Last year, I wrote a report about rebooting the CS publication process (Tinker post, full tech report; an abbreviated version has been accepted to appear as a Communications of the ACM viewpoint article). I talked about how we might handle four different classes of research papers (“top papers” which get in without incident, “bubble papers” which could well have been published if only there was capacity, “second tier” papers which are only of interest to limited communities, and “noncompetitive” papers that have no chance) and I suggested that we need to redesign how we handle our publication process, primarily by adopting something akin to arXiv.org on a massive scale. My essay goes into detail on the benefits and challenges of making this happen.
Of all the related ideas out there, the one I find most attractive is what the database community has done with Proceedings of the VLDB Endowment (see also, their FAQ). In short, if you want to publish a paper in VLDB, one of the top conferences in databases, you must submit your manuscript to the PVLDB. Submissions then go through a journal-like two-round reviewing process. You can submit a paper at any time and you’re promised a response within two months. Accepted papers are published immediately online and are also presented at the next VLDB conference.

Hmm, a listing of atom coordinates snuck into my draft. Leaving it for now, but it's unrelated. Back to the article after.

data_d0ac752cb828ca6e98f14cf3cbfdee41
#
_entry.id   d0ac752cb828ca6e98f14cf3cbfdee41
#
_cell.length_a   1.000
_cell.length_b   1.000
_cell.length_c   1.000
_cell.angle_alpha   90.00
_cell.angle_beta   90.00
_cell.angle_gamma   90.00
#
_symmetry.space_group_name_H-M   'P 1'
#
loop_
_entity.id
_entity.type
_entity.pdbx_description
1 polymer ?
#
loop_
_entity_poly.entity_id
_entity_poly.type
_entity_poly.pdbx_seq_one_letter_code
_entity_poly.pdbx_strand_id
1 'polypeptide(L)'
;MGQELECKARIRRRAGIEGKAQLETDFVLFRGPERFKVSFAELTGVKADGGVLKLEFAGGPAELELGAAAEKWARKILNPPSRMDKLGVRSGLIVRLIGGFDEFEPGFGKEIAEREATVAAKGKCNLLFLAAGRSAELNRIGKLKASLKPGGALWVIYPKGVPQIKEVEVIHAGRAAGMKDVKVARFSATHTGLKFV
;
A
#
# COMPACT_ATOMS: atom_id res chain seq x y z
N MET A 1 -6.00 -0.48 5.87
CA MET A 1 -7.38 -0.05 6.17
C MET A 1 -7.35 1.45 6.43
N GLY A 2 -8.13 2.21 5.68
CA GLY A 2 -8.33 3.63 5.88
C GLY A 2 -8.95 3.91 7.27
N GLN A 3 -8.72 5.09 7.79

I would love to extend the PVLDB idea to the field of computer security scholarship, but this is troublesome when our “big four” security conferences — ISOC NDSS, IEEE Security & Privacy (the “Oakland” conference), USENIX Security, and ACM CCS — are governed by four separate professional societies. Back in the old days (ten years ago?), NDSS and USENIX Security were the places you sent “systems” security work, while Oakland and CCS were where you sent “theoretical” security work. Today, that dichotomy doesn’t really exist any more. You pretty much just send your paper to the conference with next deadline. Pretty much the same community of people serves on each program committee and the same sorts of papers appear at every one of these conferences. (Although USENIX Security and NDSS may well still have a preference for “systems” work, the “theory” bias at Oakland and CCS is gone.)